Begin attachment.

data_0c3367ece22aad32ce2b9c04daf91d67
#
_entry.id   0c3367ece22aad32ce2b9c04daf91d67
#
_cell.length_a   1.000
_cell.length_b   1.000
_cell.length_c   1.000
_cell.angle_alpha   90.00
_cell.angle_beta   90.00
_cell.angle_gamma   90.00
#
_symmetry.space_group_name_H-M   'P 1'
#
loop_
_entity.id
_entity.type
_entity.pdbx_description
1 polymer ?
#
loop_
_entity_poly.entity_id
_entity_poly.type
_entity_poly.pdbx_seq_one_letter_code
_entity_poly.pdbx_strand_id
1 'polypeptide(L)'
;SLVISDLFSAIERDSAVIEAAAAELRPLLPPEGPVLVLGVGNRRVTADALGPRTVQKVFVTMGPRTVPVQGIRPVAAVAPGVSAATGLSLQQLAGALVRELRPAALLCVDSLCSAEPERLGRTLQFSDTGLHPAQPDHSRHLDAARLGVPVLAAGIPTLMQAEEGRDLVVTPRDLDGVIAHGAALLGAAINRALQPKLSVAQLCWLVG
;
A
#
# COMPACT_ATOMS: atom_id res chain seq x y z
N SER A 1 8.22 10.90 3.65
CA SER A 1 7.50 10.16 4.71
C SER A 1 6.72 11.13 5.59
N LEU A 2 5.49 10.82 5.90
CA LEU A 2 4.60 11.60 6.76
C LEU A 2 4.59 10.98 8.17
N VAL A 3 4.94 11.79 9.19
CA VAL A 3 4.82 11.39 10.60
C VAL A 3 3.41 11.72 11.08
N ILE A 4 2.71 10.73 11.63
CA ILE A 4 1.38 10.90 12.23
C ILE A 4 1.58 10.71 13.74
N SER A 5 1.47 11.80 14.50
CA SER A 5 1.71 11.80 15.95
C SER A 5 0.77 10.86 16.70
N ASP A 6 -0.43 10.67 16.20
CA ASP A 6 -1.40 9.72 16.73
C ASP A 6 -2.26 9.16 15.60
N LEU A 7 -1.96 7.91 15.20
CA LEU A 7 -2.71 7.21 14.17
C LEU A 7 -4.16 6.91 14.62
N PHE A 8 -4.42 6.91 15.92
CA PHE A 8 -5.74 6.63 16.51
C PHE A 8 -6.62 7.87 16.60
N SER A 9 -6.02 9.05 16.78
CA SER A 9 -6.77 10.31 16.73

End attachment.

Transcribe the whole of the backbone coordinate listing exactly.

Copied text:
data_0c3367ece22aad32ce2b9c04daf91d67
#
_entry.id   0c3367ece22aad32ce2b9c04daf91d67
#
_cell.length_a   1.000
_cell.length_b   1.000
_cell.length_c   1.000
_cell.angle_alpha   90.00
_cell.angle_beta   90.00
_cell.angle_gamma   90.00
#
_symmetry.space_group_name_H-M   'P 1'
#
loop_
_entity.id
_entity.type
_entity.pdbx_description
1 polymer ?
#
loop_
_entity_poly.entity_id
_entity_poly.type
_entity_poly.pdbx_seq_one_letter_code
_entity_poly.pdbx_strand_id
1 'polypeptide(L)'
;SLVISDLFSAIERDSAVIEAAAAELRPLLPPEGPVLVLGVGNRRVTADALGPRTVQKVFVTMGPRTVPVQGIRPVAAVAPGVSAATGLSLQQLAGALVRELRPAALLCVDSLCSAEPERLGRTLQFSDTGLHPAQPDHSRHLDAARLGVPVLAAGIPTLMQAEEGRDLVVTPRDLDGVIAHGAALLGAAINRALQPKLSVAQLCWLVG
;
A
#
# COMPACT_ATOMS: atom_id res chain seq x y z
N SER A 1 8.22 10.90 3.65
CA SER A 1 7.50 10.16 4.71
C SER A 1 6.72 11.13 5.59
N LEU A 2 5.49 10.82 5.90
CA LEU A 2 4.60 11.60 6.76
C LEU A 2 4.59 10.98 8.17
N VAL A 3 4.94 11.79 9.19
CA VAL A 3 4.82 11.39 10.60
C VAL A 3 3.41 11.72 11.08
N ILE A 4 2.71 10.73 11.63
CA ILE A 4 1.38 10.90 12.23
C ILE A 4 1.58 10.71 13.74
N SER A 5 1.47 11.80 14.50
CA SER A 5 1.71 11.80 15.95
C SER A 5 0.77 10.86 16.70
N ASP A 6 -0.43 10.67 16.20
CA ASP A 6 -1.40 9.72 16.73
C ASP A 6 -2.26 9.16 15.60
N LEU A 7 -1.96 7.91 15.20
CA LEU A 7 -2.71 7.21 14.17
C LEU A 7 -4.16 6.91 14.62
N PHE A 8 -4.42 6.91 15.92
CA PHE A 8 -5.74 6.63 16.51
C PHE A 8 -6.62 7.87 16.60
N SER A 9 -6.02 9.05 16.78
CA SER A 9 -6.77 10.31 16.73